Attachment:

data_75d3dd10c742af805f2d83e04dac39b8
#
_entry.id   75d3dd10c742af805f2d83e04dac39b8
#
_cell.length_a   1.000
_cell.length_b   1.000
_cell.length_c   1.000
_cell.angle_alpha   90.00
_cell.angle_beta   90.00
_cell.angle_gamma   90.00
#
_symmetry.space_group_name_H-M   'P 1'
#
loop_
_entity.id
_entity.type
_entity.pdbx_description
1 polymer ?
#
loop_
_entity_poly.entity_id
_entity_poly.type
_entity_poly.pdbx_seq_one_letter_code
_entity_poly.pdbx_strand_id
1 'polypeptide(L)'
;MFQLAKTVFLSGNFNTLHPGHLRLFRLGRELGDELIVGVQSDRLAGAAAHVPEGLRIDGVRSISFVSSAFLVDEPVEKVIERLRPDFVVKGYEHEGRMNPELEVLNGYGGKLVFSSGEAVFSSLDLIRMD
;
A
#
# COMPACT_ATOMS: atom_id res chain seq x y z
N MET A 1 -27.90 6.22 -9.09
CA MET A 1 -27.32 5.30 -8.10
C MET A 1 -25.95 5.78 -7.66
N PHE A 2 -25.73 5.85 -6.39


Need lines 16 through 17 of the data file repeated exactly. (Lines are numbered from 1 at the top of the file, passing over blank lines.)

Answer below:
_entity.type
_entity.pdbx_description